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The viaduct will be torn down section by section.
A man working inside the Highway 99 tunnel fell 15 feet.
Seattle Mayor Ed Murray called Bertha's breakthrough a "major construction milestone" in the plan to reclaim the city's waterfront.
As Seattle's tunnel boring machine nears the end of its journey beneath downtown Seattle, we're hearing from one of the project's longtime supporters: former governor Chris Gregoire.
The new administrator for the Alaskan Way tunnel project has a big task ahead of him.
The contractors who built Bertha the tunnel machine two years ago have filed a lawsuit seeking $11 million in extra pay.
The troubled project to replace Seattle's Alaskan Way Viaduct with a tunnel is $223 million over budget.
The new State Route 99 will be a double-decker roadway, similar to the viaduct, but the building process is a little different when the working environment isn’t a flat surface.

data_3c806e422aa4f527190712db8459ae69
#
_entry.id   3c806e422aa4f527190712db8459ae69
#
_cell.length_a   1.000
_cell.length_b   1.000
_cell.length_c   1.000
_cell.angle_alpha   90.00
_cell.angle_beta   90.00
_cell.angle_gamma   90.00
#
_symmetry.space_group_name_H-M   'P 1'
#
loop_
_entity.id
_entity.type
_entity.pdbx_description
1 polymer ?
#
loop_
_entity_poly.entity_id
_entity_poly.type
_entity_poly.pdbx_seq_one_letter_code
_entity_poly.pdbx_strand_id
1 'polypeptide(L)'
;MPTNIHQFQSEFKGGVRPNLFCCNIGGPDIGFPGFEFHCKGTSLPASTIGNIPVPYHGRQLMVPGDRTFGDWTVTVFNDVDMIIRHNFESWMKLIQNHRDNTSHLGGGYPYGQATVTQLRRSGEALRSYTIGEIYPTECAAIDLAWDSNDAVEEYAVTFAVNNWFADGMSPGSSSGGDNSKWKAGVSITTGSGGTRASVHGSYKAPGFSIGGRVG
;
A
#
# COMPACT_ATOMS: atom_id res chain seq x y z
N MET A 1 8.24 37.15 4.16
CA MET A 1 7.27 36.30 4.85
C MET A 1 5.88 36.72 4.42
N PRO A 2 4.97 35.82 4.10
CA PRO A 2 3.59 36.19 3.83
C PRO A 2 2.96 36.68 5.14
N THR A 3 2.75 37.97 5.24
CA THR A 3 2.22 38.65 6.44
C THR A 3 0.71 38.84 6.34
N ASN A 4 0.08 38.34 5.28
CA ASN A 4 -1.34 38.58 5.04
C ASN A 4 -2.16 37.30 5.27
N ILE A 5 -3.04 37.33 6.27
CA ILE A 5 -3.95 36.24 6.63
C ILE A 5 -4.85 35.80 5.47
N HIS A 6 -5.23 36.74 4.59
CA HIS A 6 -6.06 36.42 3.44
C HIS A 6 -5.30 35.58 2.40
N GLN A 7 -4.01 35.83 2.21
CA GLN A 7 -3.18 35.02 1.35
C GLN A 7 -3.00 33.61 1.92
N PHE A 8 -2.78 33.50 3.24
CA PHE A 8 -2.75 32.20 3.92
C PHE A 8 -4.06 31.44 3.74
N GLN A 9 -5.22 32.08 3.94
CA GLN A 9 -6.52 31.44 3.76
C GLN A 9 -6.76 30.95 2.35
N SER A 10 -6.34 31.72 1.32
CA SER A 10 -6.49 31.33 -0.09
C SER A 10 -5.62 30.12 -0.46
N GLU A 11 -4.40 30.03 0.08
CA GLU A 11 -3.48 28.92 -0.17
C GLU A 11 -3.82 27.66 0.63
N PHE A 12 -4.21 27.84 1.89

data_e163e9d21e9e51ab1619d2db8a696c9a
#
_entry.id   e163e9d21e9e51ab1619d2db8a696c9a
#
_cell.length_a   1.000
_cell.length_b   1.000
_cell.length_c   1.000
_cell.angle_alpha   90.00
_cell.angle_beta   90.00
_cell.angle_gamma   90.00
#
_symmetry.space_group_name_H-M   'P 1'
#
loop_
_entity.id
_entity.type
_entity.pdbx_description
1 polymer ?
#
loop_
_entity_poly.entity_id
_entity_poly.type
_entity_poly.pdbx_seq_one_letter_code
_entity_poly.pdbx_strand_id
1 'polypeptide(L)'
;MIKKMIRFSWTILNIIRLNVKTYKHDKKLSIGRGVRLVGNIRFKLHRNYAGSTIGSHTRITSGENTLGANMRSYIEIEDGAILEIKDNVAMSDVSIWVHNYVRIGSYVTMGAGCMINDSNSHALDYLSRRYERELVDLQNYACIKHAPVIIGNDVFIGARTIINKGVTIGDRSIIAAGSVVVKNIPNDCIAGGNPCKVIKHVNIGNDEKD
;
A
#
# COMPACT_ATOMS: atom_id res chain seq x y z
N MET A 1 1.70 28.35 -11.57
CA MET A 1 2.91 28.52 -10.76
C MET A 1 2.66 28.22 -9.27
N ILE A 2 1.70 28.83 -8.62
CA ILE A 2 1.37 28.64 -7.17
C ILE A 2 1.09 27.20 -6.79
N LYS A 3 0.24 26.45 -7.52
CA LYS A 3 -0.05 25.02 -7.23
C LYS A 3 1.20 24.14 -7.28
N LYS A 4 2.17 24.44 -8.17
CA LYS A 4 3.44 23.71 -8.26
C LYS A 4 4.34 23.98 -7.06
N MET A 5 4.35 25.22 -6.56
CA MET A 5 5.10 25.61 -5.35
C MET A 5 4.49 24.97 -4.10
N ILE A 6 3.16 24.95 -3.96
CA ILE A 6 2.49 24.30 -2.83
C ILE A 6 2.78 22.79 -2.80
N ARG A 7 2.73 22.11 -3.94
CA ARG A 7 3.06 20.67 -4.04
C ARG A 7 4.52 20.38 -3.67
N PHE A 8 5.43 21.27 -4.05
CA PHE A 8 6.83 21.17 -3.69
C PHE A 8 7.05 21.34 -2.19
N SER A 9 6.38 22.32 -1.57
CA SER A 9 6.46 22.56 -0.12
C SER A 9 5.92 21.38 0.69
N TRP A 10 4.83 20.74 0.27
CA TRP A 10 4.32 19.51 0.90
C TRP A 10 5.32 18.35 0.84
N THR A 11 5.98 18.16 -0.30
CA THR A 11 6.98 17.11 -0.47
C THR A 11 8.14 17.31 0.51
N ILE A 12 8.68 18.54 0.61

5-person crews will have to go through a hyperbaric chamber and a series of man locks, which will prepare them to enter a pressurized excavation chamber behind the tunnel boring machine's cutter head.
Seattle real estate developer Martin Selig, a key financial backer of I-123, is now putting his money behind the measure's opposition.
Bertha, the world’s largest tunneling machine building the new State Route 99 tunnel under Seattle, hasn’t made much news since it successfully cleared the pilings holding up the Alaska Way Viaduct in early May.
The Alaskan Way Viaduct reopened Sunday night, around five days earlier than scheduled.
WSDOT officials announced that the Alaskan Way Viaduct would reopen for the Monday morning commute, but by Sunday evening both directions of SR 99 had reopened to traffic.
The tunnel boring machine has drilled 214 feet as of Friday afternoon.
Four of the next five days will bring added traffic to Seattle.
Bertha has dug 195 of the approximately 385 feet it needs to drill before the viaduct can reopen.
Even State Route 18 near I-90 was feeling the pinch Thursday.